Are childless couples happier?

Parents Day Out, Disneyland, Paris - France
Parents and kids waiting in line to enter Disneyland. (Humayunn Niaz Ahmed Peerzaada / Flickr)

“For centuries, having children has been held up by many as the ultimate source of fulfilment and meaning in life. However, according to one of the biggest studies ever conducted into Britain’s relationships, childless couples have happier marriages,” writes John Bingham in the Telegraph.

The project has found that people without children are more satisfied with their relationships and more likely to feel valued by their partner than couples with children.

The study, by the Open University, involved interviews and surveys with more than 5,000 people of all ages, statuses and sexual orientations.

When people were asked to rate the quality of their relationship those without children emerged as happier overall.

Today’s Question: Are childless couples happier?

(h/t MPR News editor Jennifer Erlich)

  • kevins

    Wouldn’t know…we have four children and are pretty happy.

  • Ross

    The husband and wife in this marriage agree we are happy without children

  • Ralphy

    At a point in time any couple could be happier if their situation were different. Or not. Does the survey take into account the life cycle of a relationship?
    Children are valued and adored by some adults, and not so much by others. Hopefully the desire fore children is a compatibility trait that the couple share.

  • Sue de Nim

    Or is it that couples without children can separate or get divorced with many fewer complications and repercussions, so it’s only the happy childless couples that stay together?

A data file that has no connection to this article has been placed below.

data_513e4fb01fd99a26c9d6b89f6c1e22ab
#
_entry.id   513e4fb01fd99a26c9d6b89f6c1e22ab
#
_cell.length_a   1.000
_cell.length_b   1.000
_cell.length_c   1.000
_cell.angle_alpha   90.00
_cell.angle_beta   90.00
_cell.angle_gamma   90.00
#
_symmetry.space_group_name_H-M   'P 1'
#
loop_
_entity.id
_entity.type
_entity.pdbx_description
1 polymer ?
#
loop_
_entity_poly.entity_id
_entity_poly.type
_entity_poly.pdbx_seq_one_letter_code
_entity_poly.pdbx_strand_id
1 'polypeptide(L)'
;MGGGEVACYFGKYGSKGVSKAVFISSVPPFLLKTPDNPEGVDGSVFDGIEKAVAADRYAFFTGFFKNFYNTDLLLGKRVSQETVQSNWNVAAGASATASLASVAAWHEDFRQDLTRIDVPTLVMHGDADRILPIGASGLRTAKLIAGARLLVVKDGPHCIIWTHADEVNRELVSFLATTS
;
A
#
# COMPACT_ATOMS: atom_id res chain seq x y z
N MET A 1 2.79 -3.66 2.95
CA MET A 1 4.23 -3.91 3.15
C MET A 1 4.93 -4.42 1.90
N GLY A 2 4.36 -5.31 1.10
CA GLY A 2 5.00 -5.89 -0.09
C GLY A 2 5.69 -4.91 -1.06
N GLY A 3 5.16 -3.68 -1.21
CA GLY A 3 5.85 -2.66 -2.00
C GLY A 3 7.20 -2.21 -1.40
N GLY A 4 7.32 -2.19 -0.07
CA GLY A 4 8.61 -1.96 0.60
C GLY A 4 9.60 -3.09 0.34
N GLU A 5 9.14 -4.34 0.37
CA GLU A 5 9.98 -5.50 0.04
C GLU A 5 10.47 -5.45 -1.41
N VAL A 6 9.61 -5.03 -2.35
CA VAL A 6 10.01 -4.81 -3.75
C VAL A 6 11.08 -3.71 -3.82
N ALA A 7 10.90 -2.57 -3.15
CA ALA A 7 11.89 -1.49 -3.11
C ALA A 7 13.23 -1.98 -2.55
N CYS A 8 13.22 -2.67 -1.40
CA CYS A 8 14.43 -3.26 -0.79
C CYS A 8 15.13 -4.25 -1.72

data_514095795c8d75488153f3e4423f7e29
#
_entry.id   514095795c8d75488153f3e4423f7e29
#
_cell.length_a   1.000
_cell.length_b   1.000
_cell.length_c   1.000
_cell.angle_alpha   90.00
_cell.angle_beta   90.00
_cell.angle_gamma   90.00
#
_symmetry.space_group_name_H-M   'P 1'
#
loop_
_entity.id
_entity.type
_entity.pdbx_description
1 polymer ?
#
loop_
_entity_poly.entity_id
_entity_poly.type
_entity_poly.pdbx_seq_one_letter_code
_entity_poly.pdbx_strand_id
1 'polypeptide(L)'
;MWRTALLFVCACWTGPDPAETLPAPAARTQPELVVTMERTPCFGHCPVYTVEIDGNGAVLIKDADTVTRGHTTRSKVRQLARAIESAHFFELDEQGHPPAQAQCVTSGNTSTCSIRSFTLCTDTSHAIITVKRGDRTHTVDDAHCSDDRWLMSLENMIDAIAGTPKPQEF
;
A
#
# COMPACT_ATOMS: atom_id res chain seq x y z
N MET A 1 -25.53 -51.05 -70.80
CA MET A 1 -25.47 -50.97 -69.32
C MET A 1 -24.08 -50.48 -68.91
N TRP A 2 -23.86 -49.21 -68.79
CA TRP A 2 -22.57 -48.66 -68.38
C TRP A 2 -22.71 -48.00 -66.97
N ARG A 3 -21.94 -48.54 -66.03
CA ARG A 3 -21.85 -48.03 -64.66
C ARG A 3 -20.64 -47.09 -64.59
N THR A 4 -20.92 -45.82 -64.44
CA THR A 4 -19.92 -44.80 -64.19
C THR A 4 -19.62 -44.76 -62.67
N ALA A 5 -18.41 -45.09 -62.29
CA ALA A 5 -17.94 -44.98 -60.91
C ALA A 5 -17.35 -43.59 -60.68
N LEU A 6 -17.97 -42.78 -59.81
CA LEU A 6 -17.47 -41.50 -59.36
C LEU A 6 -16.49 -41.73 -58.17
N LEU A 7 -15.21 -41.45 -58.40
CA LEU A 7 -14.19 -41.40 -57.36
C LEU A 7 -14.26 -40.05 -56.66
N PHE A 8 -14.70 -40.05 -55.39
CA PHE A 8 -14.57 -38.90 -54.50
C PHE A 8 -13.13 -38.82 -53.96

Being interested in the long term, I’d be curious about a study comparing the happiness of childless couples with couples who have grandchildren.

  • TheMagicRat

    Not sure about happiness, but I know my wife and I have more money, time, and energy. Actually, I guess that does sound like happiness.

  • Jim G

    How much happiness can $241,080 ( or #301,970 taking inflation into account) buy? This is the USDA estimate of what it will cost to raise a child born in 2012 until the age of 18.

    We’re still paying off college loans, however we are happier now that the children are adults and on their own. I’m looking forward to grandchildren.

  • jon

    The very question strikes me as anti-science.

    A pervasive attitude in this country, and not one I expected from public radio.

    If a study finds something, we shouldn’t ask “Do you think that is right?”
    We should ask “Do you see a flaw in their methodology?” or “Do you see any reason why these findings might be the way they are?” (as another commenter suggested maybe unhappy childless couples don’t stay together.) or even “How do these findings affect you?”

    If NASA came out with a press release that stated “Curiosity finds water on mars!” would we ask the question “Do you think that there is water on mars?”

    I’m not saying we shouldn’t challenge every study that comes out, but asking the opinions of the general populace on “do you agree with this finding?” doesn’t advance anything, and only allows the general populate the opportunity to dismiss scientific findings on a whim, because clearly if a study found something and people are still asking them “do you think that is right?” then clearly their opinion must hold some weight over actual research (it doesn’t, your opinion is meaningless in the face of factual evidence, sorry if that offends those of you who have opinions that fly counter to actual factual evidence, though I’m sure without “pick and choose what facts are real” everyone believes that their opinions are supported by facts.)

    To answer the question, I am happy with my relationship with my wife, we have no kids, this one data point does not give any indication as to the feelings of the wider populace, or even a comparison point against another couple similar to us that does have kids.